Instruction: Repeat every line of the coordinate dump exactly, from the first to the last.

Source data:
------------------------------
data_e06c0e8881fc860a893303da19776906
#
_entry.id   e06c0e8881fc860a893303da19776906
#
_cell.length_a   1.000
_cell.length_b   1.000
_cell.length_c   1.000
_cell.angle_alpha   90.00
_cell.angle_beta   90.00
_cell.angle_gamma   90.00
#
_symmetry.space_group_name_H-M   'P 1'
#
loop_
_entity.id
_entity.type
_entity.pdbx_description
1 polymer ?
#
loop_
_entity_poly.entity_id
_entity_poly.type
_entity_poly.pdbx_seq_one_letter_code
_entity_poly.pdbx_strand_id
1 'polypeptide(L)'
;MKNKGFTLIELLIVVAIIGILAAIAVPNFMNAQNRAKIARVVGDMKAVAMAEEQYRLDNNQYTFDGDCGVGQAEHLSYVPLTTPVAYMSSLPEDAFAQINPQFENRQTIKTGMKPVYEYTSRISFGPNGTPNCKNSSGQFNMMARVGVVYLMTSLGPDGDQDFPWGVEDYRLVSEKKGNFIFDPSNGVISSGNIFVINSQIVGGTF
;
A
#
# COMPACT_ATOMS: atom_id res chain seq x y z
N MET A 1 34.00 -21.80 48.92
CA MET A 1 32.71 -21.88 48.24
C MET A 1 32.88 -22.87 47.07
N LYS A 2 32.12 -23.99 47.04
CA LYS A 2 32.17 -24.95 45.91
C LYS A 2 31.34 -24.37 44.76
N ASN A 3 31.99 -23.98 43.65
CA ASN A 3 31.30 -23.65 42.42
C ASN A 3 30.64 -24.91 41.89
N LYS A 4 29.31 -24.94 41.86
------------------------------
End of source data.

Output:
data_e06c0e8881fc860a893303da19776906
#
_entry.id   e06c0e8881fc860a893303da19776906
#
_cell.length_a   1.000
_cell.length_b   1.000
_cell.length_c   1.000
_cell.angle_alpha   90.00
_cell.angle_beta   90.00
_cell.angle_gamma   90.00
#
_symmetry.space_group_name_H-M   'P 1'
#
loop_
_entity.id
_entity.type
_entity.pdbx_description
1 polymer ?
#
loop_
_entity_poly.entity_id
_entity_poly.type
_entity_poly.pdbx_seq_one_letter_code
_entity_poly.pdbx_strand_id
1 'polypeptide(L)'
;MKNKGFTLIELLIVVAIIGILAAIAVPNFMNAQNRAKIARVVGDMKAVAMAEEQYRLDNNQYTFDGDCGVGQAEHLSYVPLTTPVAYMSSLPEDAFAQINPQFENRQTIKTGMKPVYEYTSRISFGPNGTPNCKNSSGQFNMMARVGVVYLMTSLGPDGDQDFPWGVEDYRLVSEKKGNFIFDPSNGVISSGNIFVINSQIVGGTF
;
A
#
# COMPACT_ATOMS: atom_id res chain seq x y z
N MET A 1 34.00 -21.80 48.92
CA MET A 1 32.71 -21.88 48.24
C MET A 1 32.88 -22.87 47.07
N LYS A 2 32.12 -23.99 47.04
CA LYS A 2 32.17 -24.95 45.91
C LYS A 2 31.34 -24.37 44.76
N ASN A 3 31.99 -23.98 43.65
CA ASN A 3 31.30 -23.65 42.42
C ASN A 3 30.64 -24.91 41.89
N LYS A 4 29.31 -24.94 41.86